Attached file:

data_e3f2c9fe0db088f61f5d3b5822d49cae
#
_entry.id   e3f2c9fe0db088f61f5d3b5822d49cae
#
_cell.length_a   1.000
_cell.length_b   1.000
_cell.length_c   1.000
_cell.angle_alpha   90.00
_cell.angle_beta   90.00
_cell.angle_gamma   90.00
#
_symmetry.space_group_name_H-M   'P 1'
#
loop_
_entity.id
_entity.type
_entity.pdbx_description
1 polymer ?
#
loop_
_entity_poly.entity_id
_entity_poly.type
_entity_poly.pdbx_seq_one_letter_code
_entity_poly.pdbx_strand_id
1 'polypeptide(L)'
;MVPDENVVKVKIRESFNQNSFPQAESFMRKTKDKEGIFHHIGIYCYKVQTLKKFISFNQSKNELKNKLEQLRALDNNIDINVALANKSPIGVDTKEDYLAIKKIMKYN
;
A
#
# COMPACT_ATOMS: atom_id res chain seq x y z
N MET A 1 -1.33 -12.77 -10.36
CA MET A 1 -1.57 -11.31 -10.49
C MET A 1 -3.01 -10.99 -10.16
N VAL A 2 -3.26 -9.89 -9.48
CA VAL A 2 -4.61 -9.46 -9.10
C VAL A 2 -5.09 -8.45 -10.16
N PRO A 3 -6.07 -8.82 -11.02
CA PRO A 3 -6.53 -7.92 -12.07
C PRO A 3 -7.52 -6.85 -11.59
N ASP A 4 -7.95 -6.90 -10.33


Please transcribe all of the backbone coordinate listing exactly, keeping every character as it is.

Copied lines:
data_e3f2c9fe0db088f61f5d3b5822d49cae
#
_entry.id   e3f2c9fe0db088f61f5d3b5822d49cae
#
_cell.length_a   1.000
_cell.length_b   1.000
_cell.length_c   1.000
_cell.angle_alpha   90.00
_cell.angle_beta   90.00
_cell.angle_gamma   90.00
#
_symmetry.space_group_name_H-M   'P 1'
#
loop_
_entity.id
_entity.type
_entity.pdbx_description
1 polymer ?
#
loop_
_entity_poly.entity_id
_entity_poly.type
_entity_poly.pdbx_seq_one_letter_code
_entity_poly.pdbx_strand_id
1 'polypeptide(L)'
;MVPDENVVKVKIRESFNQNSFPQAESFMRKTKDKEGIFHHIGIYCYKVQTLKKFISFNQSKNELKNKLEQLRALDNNIDINVALANKSPIGVDTKEDYLAIKKIMKYN
;
A
#
# COMPACT_ATOMS: atom_id res chain seq x y z
N MET A 1 -1.33 -12.77 -10.36
CA MET A 1 -1.57 -11.31 -10.49
C MET A 1 -3.01 -10.99 -10.16
N VAL A 2 -3.26 -9.89 -9.48
CA VAL A 2 -4.61 -9.46 -9.10
C VAL A 2 -5.09 -8.45 -10.16
N PRO A 3 -6.07 -8.82 -11.02
CA PRO A 3 -6.53 -7.92 -12.07
C PRO A 3 -7.52 -6.85 -11.59
N ASP A 4 -7.95 -6.90 -10.33